An occupational health nurse is a licensed medical professional who specializes in the treatment of work-related injuries and illnesses. He or she may provide health care to people in a variety of occupations, such as factory workers, miners, construction workers, and office workers. An occupational health nurse may also try to prevent future injuries and illnesses inspecting job sites, enforcing OSHA standards, and educating employees about risk management.
Occupational health nurses are specially trained to diagnose and treat common workplace injuries like strained backs, as well as develop long-term care plans. Workers may be advised to take time off to rest, wear protective equipment, or seek additional medical attention. Nurses on the job make sure that OSHA regulations are followed at all times, and if they aren’t, they advise companies on how to get in compliance. Occupational health nurses also frequently provide counseling and crisis intervention to people who are suffering from excessive stress, mental illness, or substance abuse problems.
Hospitals, public health clinics, outpatient care centers, and private practices employ the majority of occupational health nurses. Nurses working in doctors’ offices and outpatient centers usually work regular hours, but those working in hospitals and other facilities that are open 24 hours a day may be required to work nights, weekends, and holidays, as well as be on call in the event of an emergency. Occupational health nurses are occasionally hired large corporations or factories to work full- or part-time in their facilities, ensuring safe operations and providing immediate care when needed.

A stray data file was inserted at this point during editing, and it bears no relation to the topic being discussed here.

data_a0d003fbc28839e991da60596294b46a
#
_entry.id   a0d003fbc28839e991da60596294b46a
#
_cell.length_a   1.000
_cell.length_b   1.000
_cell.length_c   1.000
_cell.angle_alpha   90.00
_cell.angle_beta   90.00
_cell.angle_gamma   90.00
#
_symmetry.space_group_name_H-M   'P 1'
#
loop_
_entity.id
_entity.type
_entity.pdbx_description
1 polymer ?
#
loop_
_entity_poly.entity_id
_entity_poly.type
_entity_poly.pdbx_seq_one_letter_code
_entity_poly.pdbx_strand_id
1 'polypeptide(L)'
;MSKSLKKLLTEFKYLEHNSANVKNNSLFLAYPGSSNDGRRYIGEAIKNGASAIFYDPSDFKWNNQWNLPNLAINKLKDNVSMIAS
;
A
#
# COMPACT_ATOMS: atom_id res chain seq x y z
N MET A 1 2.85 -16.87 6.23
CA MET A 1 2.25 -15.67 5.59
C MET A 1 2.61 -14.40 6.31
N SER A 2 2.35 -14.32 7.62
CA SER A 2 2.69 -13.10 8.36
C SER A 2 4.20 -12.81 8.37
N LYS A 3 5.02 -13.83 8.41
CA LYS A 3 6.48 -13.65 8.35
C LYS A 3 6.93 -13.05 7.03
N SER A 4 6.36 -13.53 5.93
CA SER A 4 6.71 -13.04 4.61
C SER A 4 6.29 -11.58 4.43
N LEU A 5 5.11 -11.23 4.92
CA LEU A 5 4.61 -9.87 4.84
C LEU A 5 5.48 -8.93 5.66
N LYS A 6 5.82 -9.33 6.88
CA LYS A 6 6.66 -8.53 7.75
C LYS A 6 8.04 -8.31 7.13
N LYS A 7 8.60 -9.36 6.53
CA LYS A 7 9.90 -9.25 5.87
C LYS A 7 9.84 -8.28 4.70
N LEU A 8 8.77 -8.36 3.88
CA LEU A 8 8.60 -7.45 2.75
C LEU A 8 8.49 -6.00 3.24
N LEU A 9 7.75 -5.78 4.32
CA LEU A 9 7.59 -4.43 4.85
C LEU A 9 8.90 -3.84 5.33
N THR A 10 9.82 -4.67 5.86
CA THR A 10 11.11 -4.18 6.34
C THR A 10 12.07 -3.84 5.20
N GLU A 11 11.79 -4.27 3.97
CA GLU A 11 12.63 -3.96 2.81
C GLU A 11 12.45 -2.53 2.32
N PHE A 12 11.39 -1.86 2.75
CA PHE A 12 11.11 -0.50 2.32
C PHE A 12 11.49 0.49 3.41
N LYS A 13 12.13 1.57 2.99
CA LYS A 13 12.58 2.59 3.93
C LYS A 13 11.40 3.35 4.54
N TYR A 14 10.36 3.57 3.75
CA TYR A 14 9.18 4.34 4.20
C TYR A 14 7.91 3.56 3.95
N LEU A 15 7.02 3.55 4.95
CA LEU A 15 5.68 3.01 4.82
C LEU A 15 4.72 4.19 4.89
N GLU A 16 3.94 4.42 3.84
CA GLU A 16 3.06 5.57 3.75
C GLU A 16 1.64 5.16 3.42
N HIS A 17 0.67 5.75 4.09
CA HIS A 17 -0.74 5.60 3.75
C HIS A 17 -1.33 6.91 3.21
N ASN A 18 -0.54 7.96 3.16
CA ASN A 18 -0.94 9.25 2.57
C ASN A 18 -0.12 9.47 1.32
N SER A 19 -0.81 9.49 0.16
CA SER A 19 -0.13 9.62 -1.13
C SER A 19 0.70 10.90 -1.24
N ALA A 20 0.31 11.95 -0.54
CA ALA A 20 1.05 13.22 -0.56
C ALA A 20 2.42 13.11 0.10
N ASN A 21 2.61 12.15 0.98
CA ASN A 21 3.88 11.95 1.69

Occupational health nurses typically need a bachelor’s degree in nursing from an accredited college or university, though many employers prefer to hire nurses with master’s degrees. Before practicing occupational health nursing in the United States, an occupational health nurse must first obtain a license in his or her home state passing a licensing exam. Although certification is not required for occupational health nurses, many choose to enroll in the American Board for Occupational Health Nurses’ certificate program. Certified nurses are frequently rewarded with more job opportunities and opportunities for advancement in their careers. Nurse licensing and certification requirements are typically similar in other countries.
Continuing education courses allow occupational health nurses to receive the latest information on policies, techniques, and equipment. Ongoing education, experience, and perseverance often allow nurses to advance to supervisory or administrative positions. Occupational health physicians are some of the nurses who decide to pursue doctoral degrees.